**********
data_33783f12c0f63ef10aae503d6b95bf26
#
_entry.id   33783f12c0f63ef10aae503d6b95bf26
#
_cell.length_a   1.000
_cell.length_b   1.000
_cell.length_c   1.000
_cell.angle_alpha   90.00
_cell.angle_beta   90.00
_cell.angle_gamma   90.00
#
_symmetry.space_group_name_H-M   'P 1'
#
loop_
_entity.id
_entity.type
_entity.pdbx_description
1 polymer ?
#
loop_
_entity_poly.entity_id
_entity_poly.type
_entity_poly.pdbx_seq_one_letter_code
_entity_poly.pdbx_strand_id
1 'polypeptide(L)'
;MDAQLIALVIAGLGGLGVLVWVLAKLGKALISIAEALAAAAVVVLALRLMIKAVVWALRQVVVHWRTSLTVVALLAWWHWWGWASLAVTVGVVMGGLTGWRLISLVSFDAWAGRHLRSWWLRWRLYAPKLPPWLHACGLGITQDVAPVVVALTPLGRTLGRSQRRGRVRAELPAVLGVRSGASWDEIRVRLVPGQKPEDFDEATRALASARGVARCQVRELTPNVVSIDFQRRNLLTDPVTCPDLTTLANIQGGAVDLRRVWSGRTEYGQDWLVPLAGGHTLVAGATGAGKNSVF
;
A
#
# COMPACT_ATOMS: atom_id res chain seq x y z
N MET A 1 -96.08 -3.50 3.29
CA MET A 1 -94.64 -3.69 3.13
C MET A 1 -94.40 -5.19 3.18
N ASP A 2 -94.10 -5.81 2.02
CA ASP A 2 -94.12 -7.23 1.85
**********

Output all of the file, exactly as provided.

data_33783f12c0f63ef10aae503d6b95bf26
#
_entry.id   33783f12c0f63ef10aae503d6b95bf26
#
_cell.length_a   1.000
_cell.length_b   1.000
_cell.length_c   1.000
_cell.angle_alpha   90.00
_cell.angle_beta   90.00
_cell.angle_gamma   90.00
#
_symmetry.space_group_name_H-M   'P 1'
#
loop_
_entity.id
_entity.type
_entity.pdbx_description
1 polymer ?
#
loop_
_entity_poly.entity_id
_entity_poly.type
_entity_poly.pdbx_seq_one_letter_code
_entity_poly.pdbx_strand_id
1 'polypeptide(L)'
;MDAQLIALVIAGLGGLGVLVWVLAKLGKALISIAEALAAAAVVVLALRLMIKAVVWALRQVVVHWRTSLTVVALLAWWHWWGWASLAVTVGVVMGGLTGWRLISLVSFDAWAGRHLRSWWLRWRLYAPKLPPWLHACGLGITQDVAPVVVALTPLGRTLGRSQRRGRVRAELPAVLGVRSGASWDEIRVRLVPGQKPEDFDEATRALASARGVARCQVRELTPNVVSIDFQRRNLLTDPVTCPDLTTLANIQGGAVDLRRVWSGRTEYGQDWLVPLAGGHTLVAGATGAGKNSVF
;
A
#
# COMPACT_ATOMS: atom_id res chain seq x y z
N MET A 1 -96.08 -3.50 3.29
CA MET A 1 -94.64 -3.69 3.13
C MET A 1 -94.40 -5.19 3.18
N ASP A 2 -94.10 -5.81 2.02
CA ASP A 2 -94.12 -7.23 1.85